## Real Mathematics – Killer Numbers #2

In the previous article I was talking about the numbers which put an end to Hippasus’ life. These numbers are not only fatal; they are also incommensurable as well. On top of these, it is impossible to write these killer numbers as ratios of two other numbers.

I believe that there are more than enough reasons to choose a name such as “irrational” for these numbers. For me, it is astonishing to accept that there are some lengths which we can’t measure although they are just in front of us.

##### √2: One of the most famous irrational numbers.

Whether we realize it or not we can easily spot these lengths in everything that has square shape. Just divide a square diagonally into two equal parts and you will get two right-angled equilateral triangles. Assume that the square had side lengths 12. This gave a right-angled equilateral triangle with perpendicular sides with length 12. If we apply the Pythagorean Theorem:

This is an irrational number.

In case you’d like to measure this length, you will see a number that has infinite decimals: 16,97056…

I wonder what would happen if I call this number 17.

√2 is Finally Rational

If 12√2=17, we would get: We did it! √2 can be written as a ratio of two other numbers. It means √2 is rational. From now on we can write 17/12 wherever we see √2.

Although let’s stick to geometry a little bit more and see if we really got something or not.

First we divide the triangle as follows:

We can see that there are two identical right-angled triangles (A and B) that have perpendicular sides with length 5 and 12, and another right-angled triangle (C) that is equilateral.

Let’s analyze the triangle C from close. It has perpendicular sides with length 5 and a hypotenuse that has length 7. Using Pythagorean Theorem we can conclude: 25 + 25 = 49.

50 = 49.

This is a contradiction.

√2 is not rational.

One Wonders…

Check and see what would happen if we used a square that has side lengths 10.

## Real Mathematics – Killer Numbers #1

Hippasus: First Victim of the Science Mob Pythagoras is a very well known historic figure. Even though most of the people know him through the geometry theorem attributed to him, he had accomplished more than just a theorem. He was also the head of the first known science mob in the history.

##### Pythagorean Theorem: In a right-angled triangle square of the perpendicular sides add up to the square of the third side of the triangle that is also known as the hypotenuse.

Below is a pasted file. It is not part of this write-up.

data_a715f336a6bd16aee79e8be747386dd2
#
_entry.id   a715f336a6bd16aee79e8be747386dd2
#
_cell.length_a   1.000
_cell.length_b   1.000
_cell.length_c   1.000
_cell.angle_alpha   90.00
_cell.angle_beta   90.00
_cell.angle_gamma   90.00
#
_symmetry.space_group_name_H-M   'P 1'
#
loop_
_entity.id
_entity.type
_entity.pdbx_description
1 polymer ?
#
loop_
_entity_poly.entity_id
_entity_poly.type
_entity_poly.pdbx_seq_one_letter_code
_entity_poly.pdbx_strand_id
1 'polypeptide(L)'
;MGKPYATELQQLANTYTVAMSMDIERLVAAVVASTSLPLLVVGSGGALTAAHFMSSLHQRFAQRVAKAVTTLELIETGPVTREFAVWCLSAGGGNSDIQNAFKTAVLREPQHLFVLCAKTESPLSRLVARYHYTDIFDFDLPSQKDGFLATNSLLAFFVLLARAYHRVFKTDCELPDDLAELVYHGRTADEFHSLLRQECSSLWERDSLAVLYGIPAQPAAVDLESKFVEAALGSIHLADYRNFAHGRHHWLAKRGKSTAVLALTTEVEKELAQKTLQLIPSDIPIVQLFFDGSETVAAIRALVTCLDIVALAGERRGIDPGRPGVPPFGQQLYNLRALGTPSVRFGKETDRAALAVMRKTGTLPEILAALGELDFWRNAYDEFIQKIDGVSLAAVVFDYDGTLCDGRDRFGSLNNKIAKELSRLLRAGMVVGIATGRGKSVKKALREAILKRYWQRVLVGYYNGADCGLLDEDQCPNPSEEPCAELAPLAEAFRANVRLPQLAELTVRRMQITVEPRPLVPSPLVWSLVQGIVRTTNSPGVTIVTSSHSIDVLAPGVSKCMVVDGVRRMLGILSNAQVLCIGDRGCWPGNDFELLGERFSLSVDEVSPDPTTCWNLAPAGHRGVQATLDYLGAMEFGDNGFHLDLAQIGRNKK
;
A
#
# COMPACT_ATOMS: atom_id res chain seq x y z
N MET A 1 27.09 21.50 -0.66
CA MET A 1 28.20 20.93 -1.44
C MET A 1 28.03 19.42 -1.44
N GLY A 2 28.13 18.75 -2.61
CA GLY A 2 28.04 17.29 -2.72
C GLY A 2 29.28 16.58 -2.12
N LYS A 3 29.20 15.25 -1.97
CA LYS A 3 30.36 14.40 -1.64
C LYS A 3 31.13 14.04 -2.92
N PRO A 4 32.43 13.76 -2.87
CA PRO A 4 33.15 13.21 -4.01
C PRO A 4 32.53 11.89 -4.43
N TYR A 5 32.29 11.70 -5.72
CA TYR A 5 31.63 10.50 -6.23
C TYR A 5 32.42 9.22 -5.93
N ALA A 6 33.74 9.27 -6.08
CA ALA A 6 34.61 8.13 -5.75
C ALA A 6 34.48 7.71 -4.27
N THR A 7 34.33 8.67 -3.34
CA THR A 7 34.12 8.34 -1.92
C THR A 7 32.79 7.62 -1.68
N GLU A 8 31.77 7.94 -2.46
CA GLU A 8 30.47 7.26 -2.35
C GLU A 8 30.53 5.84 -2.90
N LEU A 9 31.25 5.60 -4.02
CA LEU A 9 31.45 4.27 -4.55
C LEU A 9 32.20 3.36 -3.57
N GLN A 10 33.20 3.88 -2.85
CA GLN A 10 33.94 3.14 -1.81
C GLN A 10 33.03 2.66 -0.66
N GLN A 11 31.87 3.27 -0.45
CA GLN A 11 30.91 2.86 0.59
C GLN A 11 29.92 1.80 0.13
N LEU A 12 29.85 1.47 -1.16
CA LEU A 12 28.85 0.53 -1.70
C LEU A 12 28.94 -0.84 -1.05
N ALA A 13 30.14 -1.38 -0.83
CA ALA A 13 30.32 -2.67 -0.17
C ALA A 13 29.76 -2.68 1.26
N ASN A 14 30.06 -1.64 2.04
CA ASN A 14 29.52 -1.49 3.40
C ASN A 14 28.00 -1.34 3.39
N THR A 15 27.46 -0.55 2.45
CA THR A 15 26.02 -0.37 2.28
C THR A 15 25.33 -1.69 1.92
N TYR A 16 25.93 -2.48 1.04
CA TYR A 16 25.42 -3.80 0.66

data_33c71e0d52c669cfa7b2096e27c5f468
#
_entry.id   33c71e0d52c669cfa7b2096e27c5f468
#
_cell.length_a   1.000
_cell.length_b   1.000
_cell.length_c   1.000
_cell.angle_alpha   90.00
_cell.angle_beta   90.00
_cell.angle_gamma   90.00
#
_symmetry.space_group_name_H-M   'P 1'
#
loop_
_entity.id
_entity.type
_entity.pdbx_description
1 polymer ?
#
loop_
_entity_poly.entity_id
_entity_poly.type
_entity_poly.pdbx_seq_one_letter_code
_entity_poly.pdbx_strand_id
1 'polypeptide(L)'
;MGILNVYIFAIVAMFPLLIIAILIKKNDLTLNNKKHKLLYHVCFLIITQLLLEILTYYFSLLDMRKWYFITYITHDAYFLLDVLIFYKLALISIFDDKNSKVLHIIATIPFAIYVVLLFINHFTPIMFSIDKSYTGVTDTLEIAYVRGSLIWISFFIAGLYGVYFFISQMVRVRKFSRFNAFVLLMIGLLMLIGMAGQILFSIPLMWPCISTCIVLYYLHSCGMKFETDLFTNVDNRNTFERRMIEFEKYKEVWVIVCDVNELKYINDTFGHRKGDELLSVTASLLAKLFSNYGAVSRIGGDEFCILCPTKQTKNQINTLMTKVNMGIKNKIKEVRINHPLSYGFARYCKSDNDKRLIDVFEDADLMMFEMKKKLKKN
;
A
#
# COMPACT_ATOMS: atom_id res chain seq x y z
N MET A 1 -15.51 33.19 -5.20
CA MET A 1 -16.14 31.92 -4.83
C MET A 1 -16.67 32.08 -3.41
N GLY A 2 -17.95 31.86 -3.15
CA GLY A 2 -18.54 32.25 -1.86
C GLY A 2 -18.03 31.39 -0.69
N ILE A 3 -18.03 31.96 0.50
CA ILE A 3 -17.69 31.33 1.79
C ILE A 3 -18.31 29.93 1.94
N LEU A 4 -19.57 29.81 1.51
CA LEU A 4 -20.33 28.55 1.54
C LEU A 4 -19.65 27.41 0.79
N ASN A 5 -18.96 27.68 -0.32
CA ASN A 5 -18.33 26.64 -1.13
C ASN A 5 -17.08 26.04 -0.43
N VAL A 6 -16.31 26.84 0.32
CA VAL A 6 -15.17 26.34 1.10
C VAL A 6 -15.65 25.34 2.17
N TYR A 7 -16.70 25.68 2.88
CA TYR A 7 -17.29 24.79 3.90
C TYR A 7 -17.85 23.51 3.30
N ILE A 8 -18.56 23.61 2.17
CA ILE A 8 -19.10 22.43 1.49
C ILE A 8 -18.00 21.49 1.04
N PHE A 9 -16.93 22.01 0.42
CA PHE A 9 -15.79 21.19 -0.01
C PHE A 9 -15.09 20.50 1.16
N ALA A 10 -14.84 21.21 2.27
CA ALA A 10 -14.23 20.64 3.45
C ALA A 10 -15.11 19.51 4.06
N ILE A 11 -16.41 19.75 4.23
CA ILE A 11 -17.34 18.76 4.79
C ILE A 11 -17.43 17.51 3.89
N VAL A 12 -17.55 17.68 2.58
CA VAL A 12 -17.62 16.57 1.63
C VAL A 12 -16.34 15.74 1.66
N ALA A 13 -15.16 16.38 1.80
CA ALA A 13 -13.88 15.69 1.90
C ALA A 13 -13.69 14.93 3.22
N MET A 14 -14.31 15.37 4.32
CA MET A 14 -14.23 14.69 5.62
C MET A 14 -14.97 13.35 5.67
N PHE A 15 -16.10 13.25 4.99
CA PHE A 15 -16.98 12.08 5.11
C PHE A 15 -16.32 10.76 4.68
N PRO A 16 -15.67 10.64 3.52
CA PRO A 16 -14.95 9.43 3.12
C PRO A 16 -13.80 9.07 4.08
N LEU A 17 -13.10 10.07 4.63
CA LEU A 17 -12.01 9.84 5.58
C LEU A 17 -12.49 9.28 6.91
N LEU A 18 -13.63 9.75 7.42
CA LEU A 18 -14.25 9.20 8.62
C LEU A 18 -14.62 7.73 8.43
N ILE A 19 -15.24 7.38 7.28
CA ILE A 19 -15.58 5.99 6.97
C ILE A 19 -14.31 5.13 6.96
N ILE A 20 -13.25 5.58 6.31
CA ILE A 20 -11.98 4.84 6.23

Pythagoras was born in the island of Samos. He had an enormous reputation as a mathematician throughout the ancient Greece. His followers (Pythagoreans) chose to live as their leader. They were a tight and closed group that ate neither meat nor beans and isolated themselves from having any kind of possession.

According to Pythagoras universe was built on the numbers. Every number had a character and everything that is happening around us could be explained with numbers. He believed that numbers have categories such as beautiful, ugly, masculine, feminine, perfect and such. For instance 10 was the best number because it contained the summation of the first four numbers: 1+2+3+4=10.

Pythagoreans also believe that every number is rational: Meaning that each number can be represented as a division of two other numbers. (E.g. 10/2 = 5)

Oath Breaker

One day one of Pythagoras’ followers broke his oath and asked the forbidden question: What is the length of the hypotenuse of an equilateral right-angled triangle? ##### Geogebra shows that the hypotenuse is around 1,41 units. This is not the exact value of the length as this length can never be measured.

Hippasus was a devoted Pythagorean. One day he sailed away with his brothers. When he was in the open sea, he started thinking about the problem of the right-angled equilateral triangle. In the end he claimed that he found irrational numbers. This was an oath breaker as it was forbidden to question Pythagoras’ words. Hippasus never came back from that trip, and Pythagoreans continued to keep the existence of the irrational numbers as secret.

Incommensurables: Do they exist?

According to the Pythagorean Theorem: Length of hypotenuse on a right-angled equilateral triangle. If Hippasus was wrong, √2 was a rational number which means √2 can be written as the division of two other numbers. Let’s say that this is true and a/b is equal to √2.

Ps: a and b are relatively prime. This means that a/b can’t be simplified; they are the smallest numbers for that ratio. Let’s square both sides so that we are free from the square root. Now send the denominator to the left side of the equality. This actually means that two squares that have side b add up to another square that has side a. Hence, we just need to show that when we add two identical squares, we can get another square. Since the little squares add up to the large square, let’s try to put them inside the large one. As seen above, little squares intersect in the middle and leave gaps on the corners. If we stick to our initial assertion, this intersection must have same area as the gaps. But there is something absurd here, because this intersection is a square. Also the gaps are identical squares that add up to the intersection.

If I call sides of the little squares d, and the big square c: This result is the same as our starting point. We just found ourselves in a loop which means that our initial assertion was wrong. √2 can’t be shows as a ratio of a/b. Hence, √2 is not a rational number.

One Wonders…

1. Try to prove that √2 is an irrational number, using Euclid’s tools which are compass and an unmarked ruler.